One social media-born movement, #NoTraineeLeftBehind, is advocating a comparatively ancient form of communication: putting pen to paper -- and it's all for the sake of Soldiers.

While letters may seem outdated, they are one of few means of contact Soldiers-in-training have with the outside world.

The #NoTraineeLeftBehind Facebook group aims to provide every Fort Jackson trainee with one letter of encouragement and moral support during each phase of training: Red, White, and Blue.

Renae Reis, a Flint, Michigan native and current Las Vegas resident, launched the group in August, inspired by her son's experience at Fort Jackson. Reis started the group after her son, Pfc.Tyler Reis, went through Basic Combat Training at Fort Jackson during the fall of 2017.

"I realized I wasn't quite ready for him to go," Reis said. She wrote to him every day, beginning two weeks before he even left for training.

She didn't stop there, branching out to write letters to his entire platoon.

In the roughly seven months since its kickoff, more than 600 volunteers have signed up, sending an estimated 80,000 total letters.

Volunteers come from across the country. Others live overseas, from Puerto Rico to Germany.

Many are Army moms, but some don't have any military affiliation.

Each writes up to 70 letters to trainees at once.

Schools from across the country have also gotten involved. More than 8,000 elementary-aged students sent letters to Soldiers for Valentine's Day.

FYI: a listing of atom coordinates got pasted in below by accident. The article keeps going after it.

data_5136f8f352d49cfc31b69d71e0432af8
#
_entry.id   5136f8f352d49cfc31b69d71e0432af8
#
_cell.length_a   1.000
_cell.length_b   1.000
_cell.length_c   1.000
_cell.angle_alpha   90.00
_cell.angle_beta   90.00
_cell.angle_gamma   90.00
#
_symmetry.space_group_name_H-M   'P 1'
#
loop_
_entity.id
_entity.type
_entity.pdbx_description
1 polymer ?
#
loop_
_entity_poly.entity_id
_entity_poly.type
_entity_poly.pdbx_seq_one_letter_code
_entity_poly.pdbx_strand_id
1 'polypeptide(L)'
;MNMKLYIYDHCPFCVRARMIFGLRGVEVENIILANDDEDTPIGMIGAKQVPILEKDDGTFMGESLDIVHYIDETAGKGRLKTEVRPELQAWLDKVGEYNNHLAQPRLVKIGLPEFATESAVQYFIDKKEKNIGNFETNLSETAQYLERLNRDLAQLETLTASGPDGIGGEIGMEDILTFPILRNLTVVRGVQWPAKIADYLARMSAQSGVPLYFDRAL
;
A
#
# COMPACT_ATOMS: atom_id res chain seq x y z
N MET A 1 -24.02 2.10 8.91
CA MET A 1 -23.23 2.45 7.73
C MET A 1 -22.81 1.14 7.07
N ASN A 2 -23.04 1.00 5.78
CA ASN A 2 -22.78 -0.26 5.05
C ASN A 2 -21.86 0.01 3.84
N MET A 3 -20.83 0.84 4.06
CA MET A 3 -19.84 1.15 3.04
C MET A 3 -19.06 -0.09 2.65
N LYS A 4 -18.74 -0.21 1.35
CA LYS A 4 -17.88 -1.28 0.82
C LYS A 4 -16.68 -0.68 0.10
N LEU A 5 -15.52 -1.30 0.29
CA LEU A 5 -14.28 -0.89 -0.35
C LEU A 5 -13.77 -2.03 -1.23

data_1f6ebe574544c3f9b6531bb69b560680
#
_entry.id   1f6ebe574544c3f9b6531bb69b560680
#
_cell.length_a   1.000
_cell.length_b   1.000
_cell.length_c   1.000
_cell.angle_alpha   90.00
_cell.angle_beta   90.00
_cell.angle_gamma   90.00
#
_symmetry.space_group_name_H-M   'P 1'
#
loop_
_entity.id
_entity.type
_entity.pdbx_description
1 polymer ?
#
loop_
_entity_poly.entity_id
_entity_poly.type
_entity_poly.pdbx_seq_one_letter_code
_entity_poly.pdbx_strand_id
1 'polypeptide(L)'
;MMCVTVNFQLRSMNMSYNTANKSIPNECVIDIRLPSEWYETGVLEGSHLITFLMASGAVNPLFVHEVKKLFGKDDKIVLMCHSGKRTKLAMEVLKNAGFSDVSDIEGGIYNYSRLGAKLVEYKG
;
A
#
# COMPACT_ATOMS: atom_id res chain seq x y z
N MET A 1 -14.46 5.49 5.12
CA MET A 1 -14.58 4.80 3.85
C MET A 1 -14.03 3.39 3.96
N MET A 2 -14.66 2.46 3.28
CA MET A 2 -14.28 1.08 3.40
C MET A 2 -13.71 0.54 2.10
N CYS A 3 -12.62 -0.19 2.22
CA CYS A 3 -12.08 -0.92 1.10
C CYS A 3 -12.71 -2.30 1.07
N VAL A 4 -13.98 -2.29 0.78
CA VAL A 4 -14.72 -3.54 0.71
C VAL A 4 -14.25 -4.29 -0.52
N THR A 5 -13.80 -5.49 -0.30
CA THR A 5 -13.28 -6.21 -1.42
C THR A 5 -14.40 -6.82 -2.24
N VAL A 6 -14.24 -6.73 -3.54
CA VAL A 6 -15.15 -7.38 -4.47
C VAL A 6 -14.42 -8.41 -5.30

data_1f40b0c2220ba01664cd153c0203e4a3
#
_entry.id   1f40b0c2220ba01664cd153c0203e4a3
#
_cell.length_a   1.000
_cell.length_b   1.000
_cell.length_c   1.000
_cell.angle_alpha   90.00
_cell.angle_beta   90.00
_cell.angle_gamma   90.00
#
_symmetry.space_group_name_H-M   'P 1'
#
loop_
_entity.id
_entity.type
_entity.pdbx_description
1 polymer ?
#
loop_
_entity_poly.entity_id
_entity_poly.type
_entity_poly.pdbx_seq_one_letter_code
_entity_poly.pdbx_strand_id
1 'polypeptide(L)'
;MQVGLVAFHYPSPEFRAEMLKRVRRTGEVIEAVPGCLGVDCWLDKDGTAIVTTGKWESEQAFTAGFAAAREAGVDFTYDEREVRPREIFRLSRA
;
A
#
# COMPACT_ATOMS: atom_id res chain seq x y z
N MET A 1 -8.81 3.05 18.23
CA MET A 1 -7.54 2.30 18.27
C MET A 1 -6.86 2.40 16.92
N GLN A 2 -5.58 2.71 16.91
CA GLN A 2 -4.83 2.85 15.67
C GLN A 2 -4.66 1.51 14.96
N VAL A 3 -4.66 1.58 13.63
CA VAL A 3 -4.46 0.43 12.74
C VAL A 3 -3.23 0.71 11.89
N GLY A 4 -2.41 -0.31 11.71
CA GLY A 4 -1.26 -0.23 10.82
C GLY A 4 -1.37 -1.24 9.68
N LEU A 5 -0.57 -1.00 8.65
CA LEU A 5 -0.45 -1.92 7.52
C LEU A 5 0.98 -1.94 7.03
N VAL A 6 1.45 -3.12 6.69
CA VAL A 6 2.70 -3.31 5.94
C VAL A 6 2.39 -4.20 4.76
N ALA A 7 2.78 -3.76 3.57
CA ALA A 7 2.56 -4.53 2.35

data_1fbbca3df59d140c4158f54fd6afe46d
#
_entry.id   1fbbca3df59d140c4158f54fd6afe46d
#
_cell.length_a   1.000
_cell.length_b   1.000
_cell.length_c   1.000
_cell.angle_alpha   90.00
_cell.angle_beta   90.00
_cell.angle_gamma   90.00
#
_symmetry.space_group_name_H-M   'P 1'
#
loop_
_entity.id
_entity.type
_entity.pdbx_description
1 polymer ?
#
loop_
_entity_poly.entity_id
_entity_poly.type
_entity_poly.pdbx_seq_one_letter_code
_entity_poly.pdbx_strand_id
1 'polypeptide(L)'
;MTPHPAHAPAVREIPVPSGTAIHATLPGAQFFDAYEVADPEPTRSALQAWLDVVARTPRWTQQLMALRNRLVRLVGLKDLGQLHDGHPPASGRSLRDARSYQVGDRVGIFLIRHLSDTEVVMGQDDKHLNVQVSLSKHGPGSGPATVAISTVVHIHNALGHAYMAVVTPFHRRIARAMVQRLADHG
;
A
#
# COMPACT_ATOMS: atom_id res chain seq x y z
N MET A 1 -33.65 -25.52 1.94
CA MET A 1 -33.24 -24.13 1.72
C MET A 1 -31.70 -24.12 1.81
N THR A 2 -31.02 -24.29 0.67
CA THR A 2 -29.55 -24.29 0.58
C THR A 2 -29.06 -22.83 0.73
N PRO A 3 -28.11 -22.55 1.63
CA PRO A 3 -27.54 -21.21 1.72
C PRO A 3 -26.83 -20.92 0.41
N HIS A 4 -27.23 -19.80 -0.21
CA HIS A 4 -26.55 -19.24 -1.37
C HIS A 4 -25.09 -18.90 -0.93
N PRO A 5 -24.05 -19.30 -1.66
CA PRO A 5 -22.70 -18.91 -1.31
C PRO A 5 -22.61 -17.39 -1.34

As an administrator for the "Fort Jackson: Basic Training Army Moms" Facebook group, Reis said she heard "countless stories" about trainees who weren't getting letters during their 10 weeks on-post.

"I just had a crazy idea," Reis said. She brought up the #NoTraineeLeftBehind concept on the Army Moms page Aug. 15.

Within a few hours, Reis said the post had been commented on nearly 500 times.

"(Writing letters) helps our moms stay busy," Reis said. "It keeps their minds less stressed about their child."

Ann Marie Smith is one Army mom who participates in the campaign. She started writing letters to Soldiers-in-training while her son, Pvt. Keiran Smith, was in BCT at Fort Jackson in September. That was before she even knew about the #NoTraineeLeftBehind movement.

Keiran told her how lonely some of the Soldiers in his unit felt.

"The stories I heard of some of the young kids crying because they felt alone was heart-wrenching," Smith said. "I wrote to my trainee often, but after hearing the stories, I decided to start writing to the whole platoon."

When Smith arrived at their BCT graduation ceremony, she realized the impact she had made.

Smith said she was "overwhelmed by the love and gratitude" of Soldiers she had written to.

"One Soldier told me it was the first letter he had received," Smith said. "Another said reading the letters of encouragement I sent helped them push through, knowing someone cared about them somewhere."

Trainees have written thank you letters back to volunteers in droves.

"I honestly teared up after reading (your letter)," one wrote to Smith. "I was having a rough day … and was honestly ready to give up. I've been very homesick. I have a young son whose birthday is next month, (and) I've been missing him dearly."

The letter brightened her spirits, she said.

"The day I received your letter, I was really starting to doubt if I was made for the Army," another trainee wrote. "Your letter gave me the motivation to keep on pushing."

To become a #NoTraineeLeftBehind volunteer, visit the #NoTraineeLeftBehind Facebook page and click "join."

Volunteers write or type 60-70 letters at once. Optional sample templates are posted online.